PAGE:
Category Archives: Diet Books

4-Hour Body


The 4-Hour Body: An Uncommon Guide to Rapid Fat-Loss, Incredible Sex, and Becoming SuperhumanThe 4-Hour Body: An Uncommon Guide to Rapid Fat-Loss, Incredible Sex, and Becoming Superhuman by Timothy Ferriss
My rating: 3 of 5 stars

TMI yes, I realize that’s a wrong spelling of the author’s first name and is also not meant in the figurative sense but literally. This book does have over 500 pages after all.

So first off Timothy Ferriss’ 4-Hour Body starts as a diet book, not as in “starve yourself diet”, but “change your eating habits diet”. It states firstly to NOT EAT GRAINS. Any grains!!! This is even a step up from The Wheat Belly (full review here: in which only modern (gluten containing) grains were not allowed.

To get a full understanding of how grains affect us scientifically here a link to Tim Ferriss’ blog on the issue:…

Sounds like The Paleo Diet Lose Weight and Get Healthy By Eating the Food You Were Designed to Eat at first glance and even when you read the recipes provided at the end of the aforementioned blog, you see fruit mentioned as part of the suggestions for that week long menu. But Ferriss does not eat fruit! In his suggestion -contrary to the paleo diet- one is not allowed fruit due to blood sugar raising attributes. For fiber in his ALL meat, ALL veggies, ALL the time (WAIT: it’s not all the time, because each week one is allowed a cheat day, where one can consume anything one likes!!!) he eats legumes like lentils and beans. So this “all the time” isn’t true and a cheat day sounds awesome to keep you on track. But once more back to the blog above: It is mentioned that -especially if you are sensitive to gluten, but even for everyone else looking to improve themselves all around- only after 15 days is the last gluten flushed out of your system, so to see improvement to stick with the total gluten free for at least a month to six weeks. So there goes your cheat day!
Also the NO FRUIT is what I have the biggest issue with and replacing them with legumes that make you gassy and bloated (when all you want is feeling better and thinner?).

To stick with this book though it takes a lot. I started off laughing about the disclaimer in the beginning and the authors writing style is highly entertaining. So there’s that. But then there are also numerous cases in which facts are contrasting each other, giving the plain reader a wrinkled brow as to which of the stated facts they should be following now. Entertainment value aside, there is so much data in this book, that it gets tiresome to read at times to the point of page flipping. Which of course is why the author recommends in the beginning of the book to look at the chapter index, read only the first few mandatory and then flip forward to whichever head line looks interesting to the individual reader. Want to lose weight? Already basically covered but keep reading here___ Want to put on muscle? Keep reading on page___ Better sex? Page____.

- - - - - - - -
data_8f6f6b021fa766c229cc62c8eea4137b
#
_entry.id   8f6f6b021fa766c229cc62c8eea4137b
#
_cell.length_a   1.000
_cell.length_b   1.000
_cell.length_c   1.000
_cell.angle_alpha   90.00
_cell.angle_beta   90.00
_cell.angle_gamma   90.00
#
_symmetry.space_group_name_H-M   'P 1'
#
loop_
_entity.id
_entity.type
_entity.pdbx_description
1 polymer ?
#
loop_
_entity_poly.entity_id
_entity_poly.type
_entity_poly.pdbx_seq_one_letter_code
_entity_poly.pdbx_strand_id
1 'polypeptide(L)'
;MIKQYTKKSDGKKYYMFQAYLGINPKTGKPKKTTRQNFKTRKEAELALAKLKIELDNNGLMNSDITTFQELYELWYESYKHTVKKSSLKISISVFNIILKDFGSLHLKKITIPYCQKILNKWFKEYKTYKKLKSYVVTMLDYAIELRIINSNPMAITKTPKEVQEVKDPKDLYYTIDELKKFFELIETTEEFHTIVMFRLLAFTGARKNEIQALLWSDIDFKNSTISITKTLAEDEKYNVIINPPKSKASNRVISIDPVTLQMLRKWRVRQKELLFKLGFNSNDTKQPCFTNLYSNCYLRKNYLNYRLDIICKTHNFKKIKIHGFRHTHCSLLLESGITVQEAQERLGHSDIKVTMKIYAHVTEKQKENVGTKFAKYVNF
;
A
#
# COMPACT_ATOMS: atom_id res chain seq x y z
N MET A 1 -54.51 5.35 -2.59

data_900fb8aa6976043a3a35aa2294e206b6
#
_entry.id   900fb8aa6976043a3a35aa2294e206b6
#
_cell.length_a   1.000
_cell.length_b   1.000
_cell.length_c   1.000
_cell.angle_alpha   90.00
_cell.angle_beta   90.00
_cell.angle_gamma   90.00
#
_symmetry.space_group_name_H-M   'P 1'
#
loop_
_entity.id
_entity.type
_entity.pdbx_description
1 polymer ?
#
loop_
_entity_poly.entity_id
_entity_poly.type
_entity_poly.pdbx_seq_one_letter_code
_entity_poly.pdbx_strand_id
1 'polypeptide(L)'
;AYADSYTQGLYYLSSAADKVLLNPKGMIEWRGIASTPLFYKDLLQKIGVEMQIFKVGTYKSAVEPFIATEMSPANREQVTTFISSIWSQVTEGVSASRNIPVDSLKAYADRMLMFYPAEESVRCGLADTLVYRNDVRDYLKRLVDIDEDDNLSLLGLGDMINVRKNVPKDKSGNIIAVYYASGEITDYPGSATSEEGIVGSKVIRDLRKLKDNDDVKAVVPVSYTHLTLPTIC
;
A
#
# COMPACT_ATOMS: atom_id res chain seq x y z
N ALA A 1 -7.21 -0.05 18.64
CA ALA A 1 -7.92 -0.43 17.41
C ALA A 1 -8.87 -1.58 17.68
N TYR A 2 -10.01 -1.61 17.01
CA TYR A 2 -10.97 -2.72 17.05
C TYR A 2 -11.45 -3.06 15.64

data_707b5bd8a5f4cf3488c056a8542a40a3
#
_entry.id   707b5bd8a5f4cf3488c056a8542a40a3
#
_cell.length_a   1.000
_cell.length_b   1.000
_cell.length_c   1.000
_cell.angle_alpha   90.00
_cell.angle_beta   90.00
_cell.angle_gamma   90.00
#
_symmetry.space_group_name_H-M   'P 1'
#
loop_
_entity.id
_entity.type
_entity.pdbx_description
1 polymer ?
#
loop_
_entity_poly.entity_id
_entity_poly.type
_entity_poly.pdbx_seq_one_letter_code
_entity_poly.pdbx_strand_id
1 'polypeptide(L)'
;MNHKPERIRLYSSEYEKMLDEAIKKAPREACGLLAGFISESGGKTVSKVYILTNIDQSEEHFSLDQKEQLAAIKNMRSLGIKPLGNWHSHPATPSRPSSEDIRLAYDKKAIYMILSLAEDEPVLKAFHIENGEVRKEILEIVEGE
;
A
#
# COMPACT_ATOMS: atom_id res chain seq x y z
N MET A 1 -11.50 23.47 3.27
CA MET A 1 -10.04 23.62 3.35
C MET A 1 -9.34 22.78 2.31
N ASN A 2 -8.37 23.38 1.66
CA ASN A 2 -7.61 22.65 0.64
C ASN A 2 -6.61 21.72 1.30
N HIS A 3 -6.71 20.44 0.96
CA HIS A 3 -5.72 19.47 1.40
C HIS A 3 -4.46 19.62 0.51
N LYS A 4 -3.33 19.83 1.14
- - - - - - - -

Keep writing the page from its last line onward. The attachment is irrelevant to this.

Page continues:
That is a recipe for information overload obviously; and for the mentioned differences in facts as a) you have to do things differently to lose weight than to put it on (though only marginally) and b) many different specialists are quoted and case studies summarized to account for alternative approaches to the covered themes.
This book is intended to be a recipe for total overhaul, but not all of us want to be good at everything or plain don’t have the time or means to even attempt to. And speaking of time: Obviously it takes time to read this big a book and after the initial fun of reading the first chapters one runs out of time, patience and interest in pursuing the remainder of the book and finds one selves flipping through it, loosing momentum and possibly the spark that gets lit in the first chapters.
This not a bad book makes! As just with the disclaimer, if one sticks with Ferriss’ reading instructions (only to cover the mandatory chapters and then flip to those of interest to the individual reader), this issue is easily avoided. One can always pick up the book later and go back to a chapter that sounded somewhat intriguing.

I did not like the diet for a few simple facts: No fruit(!?), too many supplements to get to that “superhuman” state, too repetitive in its initial stages and conflicting messages about grains (so they are not good for you but on your cheat day you eat a few chocolate croissants?).

Interested in a summarized cheat sheet:….
You will see all the tiresome tricks it takes plus the numerous supplements I am talking about…

Not the non plus ultra; so self experimentation (which is -by the way- a huge part of the book and the authors life)and trial and error it will be to find out what works best for everyone.

But once again: NO GRAINS!!!

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The Blood Sugar Solution, Hyman Dr.

Daniela‘s review

Feb 01, 12 · edit
3 of 5 stars
Read in February, 2012